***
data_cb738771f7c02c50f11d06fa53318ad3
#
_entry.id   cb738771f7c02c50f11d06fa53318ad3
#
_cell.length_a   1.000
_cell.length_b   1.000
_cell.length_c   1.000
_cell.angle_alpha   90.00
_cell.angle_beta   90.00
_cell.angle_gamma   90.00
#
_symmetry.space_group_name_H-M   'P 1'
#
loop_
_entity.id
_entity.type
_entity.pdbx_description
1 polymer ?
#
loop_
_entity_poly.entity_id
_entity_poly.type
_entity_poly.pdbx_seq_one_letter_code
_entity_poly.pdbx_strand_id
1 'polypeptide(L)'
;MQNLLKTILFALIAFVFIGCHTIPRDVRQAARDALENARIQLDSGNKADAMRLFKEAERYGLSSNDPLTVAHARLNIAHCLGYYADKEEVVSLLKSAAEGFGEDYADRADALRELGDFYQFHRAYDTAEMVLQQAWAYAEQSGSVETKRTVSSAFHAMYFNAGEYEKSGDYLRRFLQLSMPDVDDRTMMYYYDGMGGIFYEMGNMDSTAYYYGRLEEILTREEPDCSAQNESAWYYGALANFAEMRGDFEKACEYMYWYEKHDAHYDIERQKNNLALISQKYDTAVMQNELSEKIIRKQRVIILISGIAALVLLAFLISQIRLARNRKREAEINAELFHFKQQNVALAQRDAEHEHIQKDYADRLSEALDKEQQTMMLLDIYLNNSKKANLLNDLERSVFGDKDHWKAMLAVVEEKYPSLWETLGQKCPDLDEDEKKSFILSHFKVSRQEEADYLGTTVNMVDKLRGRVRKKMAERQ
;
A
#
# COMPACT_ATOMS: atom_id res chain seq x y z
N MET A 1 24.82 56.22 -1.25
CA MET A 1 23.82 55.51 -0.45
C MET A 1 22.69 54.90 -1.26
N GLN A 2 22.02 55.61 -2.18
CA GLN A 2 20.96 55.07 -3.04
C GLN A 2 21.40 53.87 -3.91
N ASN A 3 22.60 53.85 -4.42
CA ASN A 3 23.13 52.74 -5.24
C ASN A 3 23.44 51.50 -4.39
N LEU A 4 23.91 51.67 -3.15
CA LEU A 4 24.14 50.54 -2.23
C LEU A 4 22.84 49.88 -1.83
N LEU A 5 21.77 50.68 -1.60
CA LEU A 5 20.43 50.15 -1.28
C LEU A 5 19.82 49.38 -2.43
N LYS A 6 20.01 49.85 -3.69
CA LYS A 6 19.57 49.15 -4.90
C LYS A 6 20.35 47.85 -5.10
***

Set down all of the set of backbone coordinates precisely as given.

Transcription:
data_cb738771f7c02c50f11d06fa53318ad3
#
_entry.id   cb738771f7c02c50f11d06fa53318ad3
#
_cell.length_a   1.000
_cell.length_b   1.000
_cell.length_c   1.000
_cell.angle_alpha   90.00
_cell.angle_beta   90.00
_cell.angle_gamma   90.00
#
_symmetry.space_group_name_H-M   'P 1'
#
loop_
_entity.id
_entity.type
_entity.pdbx_description
1 polymer ?
#
loop_
_entity_poly.entity_id
_entity_poly.type
_entity_poly.pdbx_seq_one_letter_code
_entity_poly.pdbx_strand_id
1 'polypeptide(L)'
;MQNLLKTILFALIAFVFIGCHTIPRDVRQAARDALENARIQLDSGNKADAMRLFKEAERYGLSSNDPLTVAHARLNIAHCLGYYADKEEVVSLLKSAAEGFGEDYADRADALRELGDFYQFHRAYDTAEMVLQQAWAYAEQSGSVETKRTVSSAFHAMYFNAGEYEKSGDYLRRFLQLSMPDVDDRTMMYYYDGMGGIFYEMGNMDSTAYYYGRLEEILTREEPDCSAQNESAWYYGALANFAEMRGDFEKACEYMYWYEKHDAHYDIERQKNNLALISQKYDTAVMQNELSEKIIRKQRVIILISGIAALVLLAFLISQIRLARNRKREAEINAELFHFKQQNVALAQRDAEHEHIQKDYADRLSEALDKEQQTMMLLDIYLNNSKKANLLNDLERSVFGDKDHWKAMLAVVEEKYPSLWETLGQKCPDLDEDEKKSFILSHFKVSRQEEADYLGTTVNMVDKLRGRVRKKMAERQ
;
A
#
# COMPACT_ATOMS: atom_id res chain seq x y z
N MET A 1 24.82 56.22 -1.25
CA MET A 1 23.82 55.51 -0.45
C MET A 1 22.69 54.90 -1.26
N GLN A 2 22.02 55.61 -2.18
CA GLN A 2 20.96 55.07 -3.04
C GLN A 2 21.40 53.87 -3.91
N ASN A 3 22.60 53.85 -4.42
CA ASN A 3 23.13 52.74 -5.24
C ASN A 3 23.44 51.50 -4.39
N LEU A 4 23.91 51.67 -3.15
CA LEU A 4 24.14 50.54 -2.23
C LEU A 4 22.84 49.88 -1.83
N LEU A 5 21.77 50.68 -1.60
CA LEU A 5 20.43 50.15 -1.28
C LEU A 5 19.82 49.38 -2.43
N LYS A 6 20.01 49.85 -3.69
CA LYS A 6 19.57 49.15 -4.90
C LYS A 6 20.35 47.85 -5.10